Maggie Clive ’23

As a junior in high school, New Hartford native Maggie Clive was on the fence about whether she wanted to study nursing or engineering. 

During that time period, the paternal side of her family would lose two of its pillars, her aunt and grandfather who passed away from breast cancer and melanoma, respectively. 

“It hit our family very hard,” she said. 

Watching the nurses take care of them gave her a new perspective on the profession, as she saw it didn’t just mean working in a hospital. 

There was also a history of nurses within the Clive family. 

Her aunt who had passed away, and her grandmother whom she never had the chance to meet, were both nurses. 

Clive’s father would often tell her she was going to be a nurse one day and that she reminded him of his late mother. 

He wouldn’t be the only one to encourage her to consider the possibility. 

Clive had also toyed around with the idea of being a veterinarian. As she helped her grandfather while he was ill, he asked her if she still wanted to work with pets. 

She told him that she did, but he had another idea in mind, telling her, “You’re going to work with people one day.” 

The more she reflected, the clearer her path forward became. 

“All the nurses in our family took care of us and helped us cope and grieve,” Clive noted. “I wanted to give back to them because they really made an impact on my life.” 

After deciding to pursue nursing, she narrowed her college search to SUNY Polytechnic Institute and another option in the Capital Region. 

Not yet wanting to be away from family or accrue a large amount of debt, Clive chose SUNY Poly, where she could get a quality and affordable nursing education, make the short drive to campus and St. Elizabeth’s for classes, then go home and be able to sleep in her own bed at night. 

Since December, while finishing her degree, Clive has worked as a pediatric nurse in the hematology oncology unit at Upstate Medical in Syracuse, often taking the evening and overnight shifts. Many of the children are unable to sleep through the night, so she is able to give their parents, who are usually sleeping, a much needed break.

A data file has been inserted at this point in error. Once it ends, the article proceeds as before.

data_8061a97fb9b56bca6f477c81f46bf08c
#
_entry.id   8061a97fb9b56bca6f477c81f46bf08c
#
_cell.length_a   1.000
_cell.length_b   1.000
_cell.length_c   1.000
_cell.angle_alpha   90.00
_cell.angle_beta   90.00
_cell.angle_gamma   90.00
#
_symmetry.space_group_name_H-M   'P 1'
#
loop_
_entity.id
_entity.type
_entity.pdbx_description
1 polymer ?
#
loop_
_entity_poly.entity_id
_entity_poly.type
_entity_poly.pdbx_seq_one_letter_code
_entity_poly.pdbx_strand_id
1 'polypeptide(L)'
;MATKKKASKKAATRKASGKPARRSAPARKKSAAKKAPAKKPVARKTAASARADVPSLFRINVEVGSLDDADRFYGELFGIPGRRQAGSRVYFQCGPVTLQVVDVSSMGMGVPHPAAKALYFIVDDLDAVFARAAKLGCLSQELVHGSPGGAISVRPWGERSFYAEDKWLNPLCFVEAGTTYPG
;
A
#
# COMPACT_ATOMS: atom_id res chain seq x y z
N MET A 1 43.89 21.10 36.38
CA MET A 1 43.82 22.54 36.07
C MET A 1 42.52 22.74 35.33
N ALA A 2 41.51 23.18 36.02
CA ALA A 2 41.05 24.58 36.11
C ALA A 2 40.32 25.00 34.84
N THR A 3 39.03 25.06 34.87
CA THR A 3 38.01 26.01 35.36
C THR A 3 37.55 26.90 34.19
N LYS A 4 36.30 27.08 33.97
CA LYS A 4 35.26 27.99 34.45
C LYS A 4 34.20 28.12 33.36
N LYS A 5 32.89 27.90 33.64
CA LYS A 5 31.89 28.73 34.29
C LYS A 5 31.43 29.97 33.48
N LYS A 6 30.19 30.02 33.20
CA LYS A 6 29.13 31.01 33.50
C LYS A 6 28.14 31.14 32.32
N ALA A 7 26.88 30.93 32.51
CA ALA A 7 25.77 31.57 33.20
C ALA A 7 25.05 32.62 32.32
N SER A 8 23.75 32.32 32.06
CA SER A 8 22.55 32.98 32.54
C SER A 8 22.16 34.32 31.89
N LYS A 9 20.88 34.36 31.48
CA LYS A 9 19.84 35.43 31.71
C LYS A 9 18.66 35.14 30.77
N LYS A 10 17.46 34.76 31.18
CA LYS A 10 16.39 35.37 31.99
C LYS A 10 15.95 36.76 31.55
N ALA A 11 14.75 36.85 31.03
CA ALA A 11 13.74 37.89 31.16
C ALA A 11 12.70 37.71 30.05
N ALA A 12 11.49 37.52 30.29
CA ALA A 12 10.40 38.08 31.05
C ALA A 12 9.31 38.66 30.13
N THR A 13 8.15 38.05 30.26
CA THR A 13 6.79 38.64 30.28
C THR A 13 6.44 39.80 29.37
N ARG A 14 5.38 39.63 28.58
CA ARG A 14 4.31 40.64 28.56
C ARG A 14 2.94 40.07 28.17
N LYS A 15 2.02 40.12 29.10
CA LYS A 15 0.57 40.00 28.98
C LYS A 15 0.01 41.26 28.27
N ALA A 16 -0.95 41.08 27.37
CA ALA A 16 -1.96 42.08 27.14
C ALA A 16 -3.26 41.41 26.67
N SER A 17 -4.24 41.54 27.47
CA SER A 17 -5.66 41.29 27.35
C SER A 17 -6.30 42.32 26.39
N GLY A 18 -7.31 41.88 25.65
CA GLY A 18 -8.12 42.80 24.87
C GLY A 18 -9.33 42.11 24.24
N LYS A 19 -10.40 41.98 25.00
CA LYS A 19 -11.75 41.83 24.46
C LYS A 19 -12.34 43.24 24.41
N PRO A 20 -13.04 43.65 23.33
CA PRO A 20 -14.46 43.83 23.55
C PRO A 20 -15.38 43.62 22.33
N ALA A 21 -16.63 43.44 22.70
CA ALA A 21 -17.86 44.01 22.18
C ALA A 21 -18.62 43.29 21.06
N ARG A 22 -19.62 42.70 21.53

Clive also fights back against childhood cancer through the St. Baldrick’s Foundation, raising funds and shaving her head to bring awareness to the important cause, which funds research that will hopefully help the kids she works with on a daily basis. 

“They are my whole world,” explained Clive, who continues her work at Upstate Medical post-graduation. “People always ask, ‘how do you do it, working with these kids who are sick and not let it get to you?’ It does get to me. When they pass away it is gut-wrenching because they became part of your family. What I’ve tried to do is treat them as kids. All they want to do is play games … they’ll play with toys or my badge. We’ll chase each other around the floor, hide and play. They still have right to be a kid and not stuck in a room bored and watching TV.” 

Reflecting on her experiences and education at SUNY Poly, Clive stated that she’s really enjoyed her time at the university, and while mentioning the pandemic and time spent in the field, wishes in retrospect that she’d spent more time on campus. 

 “When I was there, it was amazing,” she said. “All of the nursing program [faculty] were very understanding and they really wanted to help you and see you get through. If you went to them and asked for help and actively wanted to do better, they were very supportive of you.” 

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